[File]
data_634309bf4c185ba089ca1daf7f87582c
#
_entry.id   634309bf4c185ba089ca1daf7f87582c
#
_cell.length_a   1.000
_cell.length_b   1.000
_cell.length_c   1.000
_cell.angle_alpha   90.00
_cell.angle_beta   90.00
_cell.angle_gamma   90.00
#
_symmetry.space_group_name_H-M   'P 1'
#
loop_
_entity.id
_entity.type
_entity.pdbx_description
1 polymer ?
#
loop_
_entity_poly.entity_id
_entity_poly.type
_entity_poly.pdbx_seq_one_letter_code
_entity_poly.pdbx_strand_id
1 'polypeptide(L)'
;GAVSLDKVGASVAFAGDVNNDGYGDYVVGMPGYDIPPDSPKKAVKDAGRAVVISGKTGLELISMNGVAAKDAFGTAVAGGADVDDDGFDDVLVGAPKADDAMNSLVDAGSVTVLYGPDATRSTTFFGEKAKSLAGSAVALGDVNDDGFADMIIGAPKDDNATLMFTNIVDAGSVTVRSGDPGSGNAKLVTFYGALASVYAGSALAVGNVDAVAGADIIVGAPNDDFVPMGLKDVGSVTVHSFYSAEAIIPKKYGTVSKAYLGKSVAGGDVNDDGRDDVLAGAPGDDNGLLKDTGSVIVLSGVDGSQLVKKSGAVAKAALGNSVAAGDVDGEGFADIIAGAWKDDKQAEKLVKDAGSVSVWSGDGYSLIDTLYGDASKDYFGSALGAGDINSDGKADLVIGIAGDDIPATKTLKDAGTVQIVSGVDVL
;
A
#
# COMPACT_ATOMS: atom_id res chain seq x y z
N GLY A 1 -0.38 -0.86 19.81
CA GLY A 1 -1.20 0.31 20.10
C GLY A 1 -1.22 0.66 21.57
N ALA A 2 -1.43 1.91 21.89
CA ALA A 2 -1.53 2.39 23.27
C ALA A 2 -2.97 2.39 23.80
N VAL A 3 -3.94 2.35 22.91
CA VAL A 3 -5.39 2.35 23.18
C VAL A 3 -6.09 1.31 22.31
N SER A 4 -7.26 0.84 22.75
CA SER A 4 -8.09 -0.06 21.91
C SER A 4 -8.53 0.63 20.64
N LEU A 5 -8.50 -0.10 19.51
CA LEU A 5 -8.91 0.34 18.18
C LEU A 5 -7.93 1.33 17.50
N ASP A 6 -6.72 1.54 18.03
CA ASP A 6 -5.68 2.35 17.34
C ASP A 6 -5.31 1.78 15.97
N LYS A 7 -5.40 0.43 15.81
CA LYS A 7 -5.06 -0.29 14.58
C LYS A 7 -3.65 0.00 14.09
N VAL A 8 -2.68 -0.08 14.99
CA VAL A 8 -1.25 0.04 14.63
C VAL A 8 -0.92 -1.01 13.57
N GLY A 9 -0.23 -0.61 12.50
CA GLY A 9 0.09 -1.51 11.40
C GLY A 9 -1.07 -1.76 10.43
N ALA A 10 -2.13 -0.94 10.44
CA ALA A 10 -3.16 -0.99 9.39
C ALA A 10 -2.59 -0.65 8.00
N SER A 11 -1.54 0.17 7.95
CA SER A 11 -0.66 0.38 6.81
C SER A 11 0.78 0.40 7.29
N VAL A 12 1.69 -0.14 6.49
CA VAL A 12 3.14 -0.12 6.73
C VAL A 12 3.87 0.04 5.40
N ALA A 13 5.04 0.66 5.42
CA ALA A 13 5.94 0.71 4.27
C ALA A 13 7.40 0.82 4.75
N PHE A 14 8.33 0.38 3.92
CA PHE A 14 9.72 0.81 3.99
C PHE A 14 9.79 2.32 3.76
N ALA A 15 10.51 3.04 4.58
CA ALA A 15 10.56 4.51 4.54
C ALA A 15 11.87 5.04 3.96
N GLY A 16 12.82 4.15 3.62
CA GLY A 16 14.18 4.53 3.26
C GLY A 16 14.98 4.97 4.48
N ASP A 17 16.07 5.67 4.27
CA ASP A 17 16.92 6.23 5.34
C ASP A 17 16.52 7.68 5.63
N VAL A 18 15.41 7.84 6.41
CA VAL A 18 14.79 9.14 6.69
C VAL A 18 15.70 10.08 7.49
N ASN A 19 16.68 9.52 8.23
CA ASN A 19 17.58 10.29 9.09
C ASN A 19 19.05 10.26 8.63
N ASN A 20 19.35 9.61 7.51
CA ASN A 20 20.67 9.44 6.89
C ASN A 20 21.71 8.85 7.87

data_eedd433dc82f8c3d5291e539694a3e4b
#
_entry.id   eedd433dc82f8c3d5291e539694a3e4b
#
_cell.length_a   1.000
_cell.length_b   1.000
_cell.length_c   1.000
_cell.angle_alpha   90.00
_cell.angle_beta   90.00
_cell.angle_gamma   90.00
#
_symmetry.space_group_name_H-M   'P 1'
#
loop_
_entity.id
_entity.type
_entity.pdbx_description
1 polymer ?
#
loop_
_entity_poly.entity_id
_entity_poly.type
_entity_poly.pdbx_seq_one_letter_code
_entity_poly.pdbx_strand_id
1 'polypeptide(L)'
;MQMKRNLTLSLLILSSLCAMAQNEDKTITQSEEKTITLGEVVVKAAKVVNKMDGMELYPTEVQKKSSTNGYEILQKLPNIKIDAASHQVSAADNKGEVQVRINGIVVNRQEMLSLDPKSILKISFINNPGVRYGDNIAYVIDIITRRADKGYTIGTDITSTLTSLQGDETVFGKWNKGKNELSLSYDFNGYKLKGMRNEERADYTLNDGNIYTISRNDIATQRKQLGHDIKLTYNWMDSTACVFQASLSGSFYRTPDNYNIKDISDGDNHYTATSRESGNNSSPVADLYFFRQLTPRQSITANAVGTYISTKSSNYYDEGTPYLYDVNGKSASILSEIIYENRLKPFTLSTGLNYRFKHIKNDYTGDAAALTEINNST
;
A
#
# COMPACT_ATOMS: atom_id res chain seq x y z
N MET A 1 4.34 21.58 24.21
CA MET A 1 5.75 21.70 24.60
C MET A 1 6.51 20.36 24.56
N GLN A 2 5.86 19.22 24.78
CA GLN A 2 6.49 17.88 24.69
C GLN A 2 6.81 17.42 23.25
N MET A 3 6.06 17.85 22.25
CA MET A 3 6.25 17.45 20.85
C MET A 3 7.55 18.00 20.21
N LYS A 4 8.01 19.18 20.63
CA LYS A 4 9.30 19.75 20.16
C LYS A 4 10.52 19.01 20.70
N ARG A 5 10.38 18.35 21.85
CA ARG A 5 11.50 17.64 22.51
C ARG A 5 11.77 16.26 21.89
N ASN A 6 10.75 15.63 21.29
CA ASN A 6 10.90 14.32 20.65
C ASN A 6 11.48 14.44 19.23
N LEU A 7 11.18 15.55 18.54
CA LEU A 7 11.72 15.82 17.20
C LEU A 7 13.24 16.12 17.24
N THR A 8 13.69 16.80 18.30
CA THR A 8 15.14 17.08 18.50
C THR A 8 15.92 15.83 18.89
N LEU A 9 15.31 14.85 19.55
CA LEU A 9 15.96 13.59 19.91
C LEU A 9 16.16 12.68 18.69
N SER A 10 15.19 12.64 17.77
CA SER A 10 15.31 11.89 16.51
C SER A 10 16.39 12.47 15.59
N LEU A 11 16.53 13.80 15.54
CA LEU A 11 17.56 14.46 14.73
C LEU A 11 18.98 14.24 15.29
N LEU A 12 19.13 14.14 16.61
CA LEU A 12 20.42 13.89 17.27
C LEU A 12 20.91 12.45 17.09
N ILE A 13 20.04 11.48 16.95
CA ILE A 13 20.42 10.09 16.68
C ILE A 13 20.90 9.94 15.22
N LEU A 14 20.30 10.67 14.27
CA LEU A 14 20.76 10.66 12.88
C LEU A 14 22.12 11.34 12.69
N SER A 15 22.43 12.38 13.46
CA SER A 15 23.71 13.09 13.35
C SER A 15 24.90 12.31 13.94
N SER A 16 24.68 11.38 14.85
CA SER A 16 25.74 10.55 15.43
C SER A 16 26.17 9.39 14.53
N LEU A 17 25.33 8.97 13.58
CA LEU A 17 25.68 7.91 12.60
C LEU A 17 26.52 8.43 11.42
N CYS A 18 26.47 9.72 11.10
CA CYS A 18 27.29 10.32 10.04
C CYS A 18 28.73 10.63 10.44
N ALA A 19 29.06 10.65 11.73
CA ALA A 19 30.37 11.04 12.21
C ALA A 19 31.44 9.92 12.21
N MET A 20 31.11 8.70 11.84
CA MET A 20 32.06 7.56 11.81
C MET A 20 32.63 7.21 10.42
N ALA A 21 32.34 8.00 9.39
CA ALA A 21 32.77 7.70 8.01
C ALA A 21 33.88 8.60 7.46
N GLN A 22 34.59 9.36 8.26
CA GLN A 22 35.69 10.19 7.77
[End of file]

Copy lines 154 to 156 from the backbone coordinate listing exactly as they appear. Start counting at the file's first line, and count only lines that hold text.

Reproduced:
N LEU A 12 19.13 14.14 16.61
CA LEU A 12 20.42 13.89 17.27
C LEU A 12 20.91 12.45 17.09